How much do I need to retire early?

GA

The Study – the 4% Safe Withdrawal Rule

The idea is simple: Given a bucket of assets, how much can you withdraw each year and not run out of money? For the details, read the paper.

“For stock-dominated portfolios, withdrawal rates of 3% and 4% represent exceedingly conservative behavior. At these rates, retirees who wish to bequeath large estates to their heirs will likely be successful. Ironically, even those retirees who adopt higher withdrawal rates and who have little or no desire to leave large estates may end up doing so if they act reasonably prudent in protecting themselves from prematurely exhausting their portfolio.”

The simple answer is 4% a year from a portfolio of 75% stocks and 25% bonds.

How did they come to this? The authors ran simulations on historical data from 1926 – 1995, looking at 30 year periods and following the results of pulling out 3% to 12% of funds annually.

Be flexible to increase your success

One of the often cited limitations to the trinity study is that the formula was applied in a rigid manner. If you slightly reduce your spending in down market years your odds of success are much higher.

A 4% Safe Withdrawal Rate (SWR) also doesn’t take into account any sort of side income. Again, being flexible could be key. Maybe after a down market year you hustle a bit, which means you don’t need to take as much from your savings. Small adjustments like this can make a major difference in the long term.

Formulas:

Method 1
Take your monthly expense x 12 = yearly expense. if you need around $3,333/mo x 12 = $40,000

Need $40K a year to live on? $40,000 / 0.04 = $1,000,000

Reduced your expenses to $30k? $30,000 / 0.04 = $750,000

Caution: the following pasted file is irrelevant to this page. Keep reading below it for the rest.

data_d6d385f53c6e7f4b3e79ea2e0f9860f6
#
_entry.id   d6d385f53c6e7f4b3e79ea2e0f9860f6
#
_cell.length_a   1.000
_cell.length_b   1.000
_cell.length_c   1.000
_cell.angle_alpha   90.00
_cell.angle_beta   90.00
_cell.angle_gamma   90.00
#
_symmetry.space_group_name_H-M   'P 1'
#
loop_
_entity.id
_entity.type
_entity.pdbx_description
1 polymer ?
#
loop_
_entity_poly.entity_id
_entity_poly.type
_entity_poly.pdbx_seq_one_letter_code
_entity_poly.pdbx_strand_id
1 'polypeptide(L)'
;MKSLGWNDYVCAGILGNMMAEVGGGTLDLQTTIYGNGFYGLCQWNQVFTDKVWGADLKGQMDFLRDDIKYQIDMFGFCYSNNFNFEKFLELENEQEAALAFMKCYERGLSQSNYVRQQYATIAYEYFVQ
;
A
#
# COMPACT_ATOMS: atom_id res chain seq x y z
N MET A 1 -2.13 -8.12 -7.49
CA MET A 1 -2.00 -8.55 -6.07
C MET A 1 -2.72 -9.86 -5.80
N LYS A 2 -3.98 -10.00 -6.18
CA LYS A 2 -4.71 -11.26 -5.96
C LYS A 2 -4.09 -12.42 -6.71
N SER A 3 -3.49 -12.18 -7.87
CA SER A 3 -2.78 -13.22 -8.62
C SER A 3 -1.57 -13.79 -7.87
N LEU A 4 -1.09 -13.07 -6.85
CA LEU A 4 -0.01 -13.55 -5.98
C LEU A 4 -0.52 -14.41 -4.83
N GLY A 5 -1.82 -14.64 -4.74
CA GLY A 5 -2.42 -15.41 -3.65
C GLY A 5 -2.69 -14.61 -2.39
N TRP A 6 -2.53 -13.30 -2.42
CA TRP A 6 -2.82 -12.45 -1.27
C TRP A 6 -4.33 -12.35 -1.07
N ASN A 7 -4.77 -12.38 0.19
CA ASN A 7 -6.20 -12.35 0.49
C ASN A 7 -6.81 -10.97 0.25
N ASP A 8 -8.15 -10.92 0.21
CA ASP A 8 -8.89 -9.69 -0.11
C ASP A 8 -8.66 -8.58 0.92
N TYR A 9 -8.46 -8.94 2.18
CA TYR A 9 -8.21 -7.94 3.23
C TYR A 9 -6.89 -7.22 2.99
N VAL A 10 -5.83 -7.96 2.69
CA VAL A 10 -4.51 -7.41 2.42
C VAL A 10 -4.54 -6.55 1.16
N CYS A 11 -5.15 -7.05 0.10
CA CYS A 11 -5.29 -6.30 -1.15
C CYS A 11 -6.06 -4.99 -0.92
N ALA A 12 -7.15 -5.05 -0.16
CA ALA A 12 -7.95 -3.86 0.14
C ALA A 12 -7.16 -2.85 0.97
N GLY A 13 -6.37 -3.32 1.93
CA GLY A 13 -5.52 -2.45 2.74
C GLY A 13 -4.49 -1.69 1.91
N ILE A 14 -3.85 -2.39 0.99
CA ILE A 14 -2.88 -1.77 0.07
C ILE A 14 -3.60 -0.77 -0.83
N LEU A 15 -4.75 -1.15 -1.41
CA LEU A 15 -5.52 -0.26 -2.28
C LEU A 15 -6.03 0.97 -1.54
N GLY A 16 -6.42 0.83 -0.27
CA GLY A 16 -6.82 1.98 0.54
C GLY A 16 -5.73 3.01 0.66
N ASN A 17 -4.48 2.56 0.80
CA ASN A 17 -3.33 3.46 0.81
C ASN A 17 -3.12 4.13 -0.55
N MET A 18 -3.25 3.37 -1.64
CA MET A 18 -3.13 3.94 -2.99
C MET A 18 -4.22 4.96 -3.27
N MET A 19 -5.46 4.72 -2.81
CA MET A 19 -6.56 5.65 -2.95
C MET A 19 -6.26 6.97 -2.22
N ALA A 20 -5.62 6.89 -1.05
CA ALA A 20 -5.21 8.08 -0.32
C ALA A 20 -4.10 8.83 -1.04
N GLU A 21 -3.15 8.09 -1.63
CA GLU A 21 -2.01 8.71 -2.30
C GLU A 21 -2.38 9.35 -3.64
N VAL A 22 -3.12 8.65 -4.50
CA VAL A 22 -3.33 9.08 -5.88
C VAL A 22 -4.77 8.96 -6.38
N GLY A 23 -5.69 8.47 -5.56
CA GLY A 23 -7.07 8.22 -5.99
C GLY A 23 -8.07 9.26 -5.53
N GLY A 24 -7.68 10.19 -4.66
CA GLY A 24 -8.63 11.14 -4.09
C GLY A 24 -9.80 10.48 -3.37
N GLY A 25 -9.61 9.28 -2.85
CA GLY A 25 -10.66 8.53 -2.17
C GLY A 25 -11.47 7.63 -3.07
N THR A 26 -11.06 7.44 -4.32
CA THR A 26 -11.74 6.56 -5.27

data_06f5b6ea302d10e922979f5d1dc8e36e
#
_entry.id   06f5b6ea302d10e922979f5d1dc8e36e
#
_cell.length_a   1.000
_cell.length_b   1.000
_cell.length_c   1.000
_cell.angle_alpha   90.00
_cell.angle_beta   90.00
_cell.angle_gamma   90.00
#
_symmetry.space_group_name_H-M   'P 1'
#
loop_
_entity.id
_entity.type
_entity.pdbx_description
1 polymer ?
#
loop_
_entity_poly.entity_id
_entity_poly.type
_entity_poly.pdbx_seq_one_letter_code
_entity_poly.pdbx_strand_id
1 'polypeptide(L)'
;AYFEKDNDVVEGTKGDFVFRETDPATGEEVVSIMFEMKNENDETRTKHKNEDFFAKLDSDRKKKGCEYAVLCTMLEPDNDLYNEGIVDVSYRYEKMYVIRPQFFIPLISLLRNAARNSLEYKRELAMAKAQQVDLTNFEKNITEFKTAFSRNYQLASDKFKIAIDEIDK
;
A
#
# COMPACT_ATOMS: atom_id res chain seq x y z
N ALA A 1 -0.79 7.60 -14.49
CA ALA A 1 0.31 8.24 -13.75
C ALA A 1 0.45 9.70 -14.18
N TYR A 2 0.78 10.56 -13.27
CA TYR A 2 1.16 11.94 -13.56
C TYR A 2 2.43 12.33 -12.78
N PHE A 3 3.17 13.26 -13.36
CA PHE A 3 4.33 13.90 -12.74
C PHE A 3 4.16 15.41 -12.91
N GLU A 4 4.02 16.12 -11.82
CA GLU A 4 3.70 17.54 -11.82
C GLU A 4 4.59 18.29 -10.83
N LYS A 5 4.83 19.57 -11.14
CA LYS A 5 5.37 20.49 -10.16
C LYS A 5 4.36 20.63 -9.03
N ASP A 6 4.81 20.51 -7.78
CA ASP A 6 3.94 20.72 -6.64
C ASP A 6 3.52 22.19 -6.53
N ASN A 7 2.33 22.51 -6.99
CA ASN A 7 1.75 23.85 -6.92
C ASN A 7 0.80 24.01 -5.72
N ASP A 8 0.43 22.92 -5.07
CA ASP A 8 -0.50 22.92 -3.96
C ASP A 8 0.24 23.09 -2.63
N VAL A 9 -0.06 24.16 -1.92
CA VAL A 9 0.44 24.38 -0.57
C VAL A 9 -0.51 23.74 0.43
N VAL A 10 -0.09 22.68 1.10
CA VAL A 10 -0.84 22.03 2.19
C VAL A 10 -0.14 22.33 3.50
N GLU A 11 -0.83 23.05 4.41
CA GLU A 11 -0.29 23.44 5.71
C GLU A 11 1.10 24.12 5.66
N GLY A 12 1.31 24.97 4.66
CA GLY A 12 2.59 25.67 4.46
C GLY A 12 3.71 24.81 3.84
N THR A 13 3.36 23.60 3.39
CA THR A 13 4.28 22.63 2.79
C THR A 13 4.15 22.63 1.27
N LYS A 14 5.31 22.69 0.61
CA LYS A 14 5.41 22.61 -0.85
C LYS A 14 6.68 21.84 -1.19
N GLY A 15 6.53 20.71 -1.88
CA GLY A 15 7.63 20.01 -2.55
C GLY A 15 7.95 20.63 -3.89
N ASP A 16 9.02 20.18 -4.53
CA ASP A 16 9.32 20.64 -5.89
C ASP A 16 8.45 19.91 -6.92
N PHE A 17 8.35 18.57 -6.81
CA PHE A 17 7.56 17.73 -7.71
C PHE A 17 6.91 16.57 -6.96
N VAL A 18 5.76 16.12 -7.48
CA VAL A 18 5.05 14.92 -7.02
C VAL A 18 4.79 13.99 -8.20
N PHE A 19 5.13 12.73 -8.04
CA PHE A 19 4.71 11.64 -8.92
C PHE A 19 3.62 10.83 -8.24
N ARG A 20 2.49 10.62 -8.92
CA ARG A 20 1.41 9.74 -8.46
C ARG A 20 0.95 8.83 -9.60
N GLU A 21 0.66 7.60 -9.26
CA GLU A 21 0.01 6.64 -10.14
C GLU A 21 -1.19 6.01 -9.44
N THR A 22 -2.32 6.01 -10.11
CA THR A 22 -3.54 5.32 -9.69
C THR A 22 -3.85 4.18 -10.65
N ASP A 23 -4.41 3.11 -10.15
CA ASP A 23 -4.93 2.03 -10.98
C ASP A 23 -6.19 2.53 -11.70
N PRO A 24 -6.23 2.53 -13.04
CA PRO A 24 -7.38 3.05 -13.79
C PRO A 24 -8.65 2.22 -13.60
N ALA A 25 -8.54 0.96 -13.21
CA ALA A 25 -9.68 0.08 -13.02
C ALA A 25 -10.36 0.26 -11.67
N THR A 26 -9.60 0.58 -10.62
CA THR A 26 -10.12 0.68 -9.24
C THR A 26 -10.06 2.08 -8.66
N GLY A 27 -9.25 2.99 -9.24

If you are really frugal? Can you live on $20K a year? $20,000 / 0.04 = $500,000

The nuns and monks at Plum Village could live on $6000 a year. $6000 / 0.04 = $150,000.

I considered doing the 5-years program at plum village for awhile. Life was very nice and peaceful, no worries. It was cool to be there.

Method 2 – 300 rule
Retirement number = monthly expense x 300
Retirement number = $3333 x 300 = $999,900 (1 millions)
So on and so forth.

Again, this is assuming **no other income** for the rest of your life.

GA

2 Comments

  1. That’s a lot to think about and it seems so intimidating. I have a rough time evaluating how much I can live on when I retire.

    • Recently, I’ve discovered a new term “pre-retirement” where you’d actually retire from your career, and only focus on the things/hobbies that you’d actually rather be doing. If that hobby let you make a little bit of money, great! If not, you’d still have your expenses cover.

      That’s what I’d be focusing on in the year 2017. Quit my job, and focus on research or writing or language. The possibilities are limitless.

      As far as estimating how much you’d need, a money tracking of income and expense for 6 months to 1 year, will give you an idea how much you’d need during the healthy pre-retirement years. After 59 years old, the Roth IRA will kick in, after 65 years old, social security and 401k or traditional IRA will kick in.

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